MIT and sustainability

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My grandfather, who didn't go to college but nevertheless started a business in 1929 that thrives today, had a sign on his desk that said, "don't ask me, I didn't go to Harvard."

Well, I didn't go to MIT and I'm pretty sure I never will, at least not above the level of conferences, museums, and Edgerton Alley, a portion of a classroom building hallway devoted to luminary Harold "Doc" Edgerton, inventor of the stroboscope and the "E" in EG&G, who has been an influence on me since I saw him in a Junior Explorers Club session at Boston's Museum of Science when I was 12 or so.

But I am learning from MIT nevertheless, and another such opportunity is coming up on April 24, a one-day conference on sustainability. I regret that I won't be able to attend, but you can, I'm envious of your opportunity.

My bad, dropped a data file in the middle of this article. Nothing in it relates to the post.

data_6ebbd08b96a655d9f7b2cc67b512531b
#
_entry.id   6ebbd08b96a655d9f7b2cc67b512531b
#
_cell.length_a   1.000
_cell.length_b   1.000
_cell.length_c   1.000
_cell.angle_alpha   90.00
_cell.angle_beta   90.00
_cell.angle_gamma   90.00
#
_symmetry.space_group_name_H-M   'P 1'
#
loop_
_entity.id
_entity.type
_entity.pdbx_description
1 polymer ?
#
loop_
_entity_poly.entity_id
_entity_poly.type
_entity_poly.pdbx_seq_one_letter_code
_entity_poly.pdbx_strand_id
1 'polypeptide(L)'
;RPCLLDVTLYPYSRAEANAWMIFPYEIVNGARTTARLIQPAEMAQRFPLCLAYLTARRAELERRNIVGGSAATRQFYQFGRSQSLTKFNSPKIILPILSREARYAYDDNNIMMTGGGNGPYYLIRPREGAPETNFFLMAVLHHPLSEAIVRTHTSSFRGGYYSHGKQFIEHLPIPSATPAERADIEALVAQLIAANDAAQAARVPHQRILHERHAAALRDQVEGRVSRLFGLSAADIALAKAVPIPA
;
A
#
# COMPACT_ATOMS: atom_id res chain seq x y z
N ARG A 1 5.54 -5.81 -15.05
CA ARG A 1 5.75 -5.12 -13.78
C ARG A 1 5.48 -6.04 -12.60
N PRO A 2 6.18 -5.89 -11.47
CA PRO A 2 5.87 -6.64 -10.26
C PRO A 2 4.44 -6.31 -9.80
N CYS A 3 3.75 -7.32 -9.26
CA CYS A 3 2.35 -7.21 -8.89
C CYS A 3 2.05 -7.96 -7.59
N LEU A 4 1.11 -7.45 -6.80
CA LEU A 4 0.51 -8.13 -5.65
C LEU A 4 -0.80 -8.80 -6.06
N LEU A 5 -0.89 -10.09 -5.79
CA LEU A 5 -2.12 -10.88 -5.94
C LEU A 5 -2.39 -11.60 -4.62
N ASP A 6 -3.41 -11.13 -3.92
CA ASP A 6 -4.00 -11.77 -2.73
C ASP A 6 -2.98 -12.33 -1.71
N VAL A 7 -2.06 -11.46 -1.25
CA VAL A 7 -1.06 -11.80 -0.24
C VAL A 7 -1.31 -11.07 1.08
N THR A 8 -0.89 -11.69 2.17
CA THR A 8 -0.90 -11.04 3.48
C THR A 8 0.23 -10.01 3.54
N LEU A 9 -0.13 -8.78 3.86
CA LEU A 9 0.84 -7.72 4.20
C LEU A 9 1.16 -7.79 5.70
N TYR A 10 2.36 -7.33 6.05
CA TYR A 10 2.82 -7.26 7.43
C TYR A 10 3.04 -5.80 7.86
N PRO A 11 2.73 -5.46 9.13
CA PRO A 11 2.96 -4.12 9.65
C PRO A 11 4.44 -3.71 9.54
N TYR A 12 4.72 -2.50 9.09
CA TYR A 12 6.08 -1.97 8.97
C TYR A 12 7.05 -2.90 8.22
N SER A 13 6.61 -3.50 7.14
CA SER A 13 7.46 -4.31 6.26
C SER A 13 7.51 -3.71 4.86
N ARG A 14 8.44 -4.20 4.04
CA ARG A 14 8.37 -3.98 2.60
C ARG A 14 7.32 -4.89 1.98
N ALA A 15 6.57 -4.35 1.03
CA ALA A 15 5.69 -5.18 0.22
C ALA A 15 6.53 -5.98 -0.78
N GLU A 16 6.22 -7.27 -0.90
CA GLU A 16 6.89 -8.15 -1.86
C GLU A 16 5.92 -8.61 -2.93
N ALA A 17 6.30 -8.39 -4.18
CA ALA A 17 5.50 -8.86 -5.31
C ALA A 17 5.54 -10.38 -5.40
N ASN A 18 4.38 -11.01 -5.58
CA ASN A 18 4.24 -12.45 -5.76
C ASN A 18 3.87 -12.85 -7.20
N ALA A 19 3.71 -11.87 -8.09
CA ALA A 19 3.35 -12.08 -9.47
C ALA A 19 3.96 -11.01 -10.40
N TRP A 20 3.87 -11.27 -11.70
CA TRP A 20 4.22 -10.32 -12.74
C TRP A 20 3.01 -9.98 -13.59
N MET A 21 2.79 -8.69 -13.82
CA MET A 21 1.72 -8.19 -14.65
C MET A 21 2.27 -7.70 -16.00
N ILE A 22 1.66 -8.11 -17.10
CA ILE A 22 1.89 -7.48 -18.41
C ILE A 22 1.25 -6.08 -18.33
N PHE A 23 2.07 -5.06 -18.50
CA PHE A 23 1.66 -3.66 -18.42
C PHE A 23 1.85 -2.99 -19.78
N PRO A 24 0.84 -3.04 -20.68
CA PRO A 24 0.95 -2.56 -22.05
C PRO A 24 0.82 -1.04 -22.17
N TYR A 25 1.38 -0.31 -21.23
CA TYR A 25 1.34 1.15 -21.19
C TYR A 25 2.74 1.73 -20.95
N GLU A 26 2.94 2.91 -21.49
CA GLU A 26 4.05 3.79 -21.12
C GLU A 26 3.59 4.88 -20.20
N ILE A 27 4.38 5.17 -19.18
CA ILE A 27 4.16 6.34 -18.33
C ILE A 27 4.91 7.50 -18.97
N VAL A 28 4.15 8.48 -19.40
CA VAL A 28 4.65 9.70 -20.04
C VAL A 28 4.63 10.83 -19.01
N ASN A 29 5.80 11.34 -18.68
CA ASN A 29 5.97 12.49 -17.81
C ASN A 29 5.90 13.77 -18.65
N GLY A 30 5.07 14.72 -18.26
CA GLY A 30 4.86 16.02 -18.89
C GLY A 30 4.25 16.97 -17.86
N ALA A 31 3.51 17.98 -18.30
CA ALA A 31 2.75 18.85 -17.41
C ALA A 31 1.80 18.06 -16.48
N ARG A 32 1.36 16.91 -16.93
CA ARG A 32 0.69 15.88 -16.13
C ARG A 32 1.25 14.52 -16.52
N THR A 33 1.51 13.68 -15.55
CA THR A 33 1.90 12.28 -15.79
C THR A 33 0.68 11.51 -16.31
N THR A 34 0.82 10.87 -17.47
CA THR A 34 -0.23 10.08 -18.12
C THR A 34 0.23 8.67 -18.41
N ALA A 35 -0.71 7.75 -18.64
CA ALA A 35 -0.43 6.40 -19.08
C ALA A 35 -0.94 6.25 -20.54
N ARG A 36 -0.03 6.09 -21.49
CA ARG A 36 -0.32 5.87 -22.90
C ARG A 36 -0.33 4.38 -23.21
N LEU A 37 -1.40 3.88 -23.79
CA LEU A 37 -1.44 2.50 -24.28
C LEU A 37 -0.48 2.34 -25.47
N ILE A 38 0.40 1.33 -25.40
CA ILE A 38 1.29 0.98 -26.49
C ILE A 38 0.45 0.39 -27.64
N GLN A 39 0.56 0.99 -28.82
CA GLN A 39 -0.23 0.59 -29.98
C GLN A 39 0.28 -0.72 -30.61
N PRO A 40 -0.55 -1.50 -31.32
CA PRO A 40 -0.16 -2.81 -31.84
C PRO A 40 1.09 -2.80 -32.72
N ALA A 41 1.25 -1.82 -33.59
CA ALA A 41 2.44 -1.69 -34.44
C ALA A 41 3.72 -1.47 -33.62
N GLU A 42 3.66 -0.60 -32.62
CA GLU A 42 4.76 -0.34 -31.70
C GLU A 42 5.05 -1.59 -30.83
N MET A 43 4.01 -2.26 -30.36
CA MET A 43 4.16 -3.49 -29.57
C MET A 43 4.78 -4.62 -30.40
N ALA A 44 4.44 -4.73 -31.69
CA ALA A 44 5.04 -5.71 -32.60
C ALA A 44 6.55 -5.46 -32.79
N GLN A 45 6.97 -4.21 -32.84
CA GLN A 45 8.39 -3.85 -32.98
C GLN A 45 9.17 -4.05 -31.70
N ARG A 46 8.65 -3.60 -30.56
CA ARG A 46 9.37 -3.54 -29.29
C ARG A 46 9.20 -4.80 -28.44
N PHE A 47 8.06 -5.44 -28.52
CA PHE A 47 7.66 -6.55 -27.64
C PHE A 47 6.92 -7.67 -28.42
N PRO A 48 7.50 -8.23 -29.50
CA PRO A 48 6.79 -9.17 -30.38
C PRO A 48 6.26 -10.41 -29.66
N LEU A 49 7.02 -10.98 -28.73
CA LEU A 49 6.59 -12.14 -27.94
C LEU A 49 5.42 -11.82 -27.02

Presenters are to include Mindy Lubber, president of Ceres; Phil Guidice, commissioner of the state Department of Environmental Resources; Laurie Burt, commissioner of the state Department of Environmental Protection; and more than a dozen others.

Topics at the conference are to include how sustainability can advance during a recession, how to measure sustainability success stories, and how to identify opportunities for collaboration and innovation. All attendees will be able to submit their resumes to  a virtual job fair.

Plenty more information is at the conference website, where you can also register.

Author and wellness innovator Michael Prager helps smart companies
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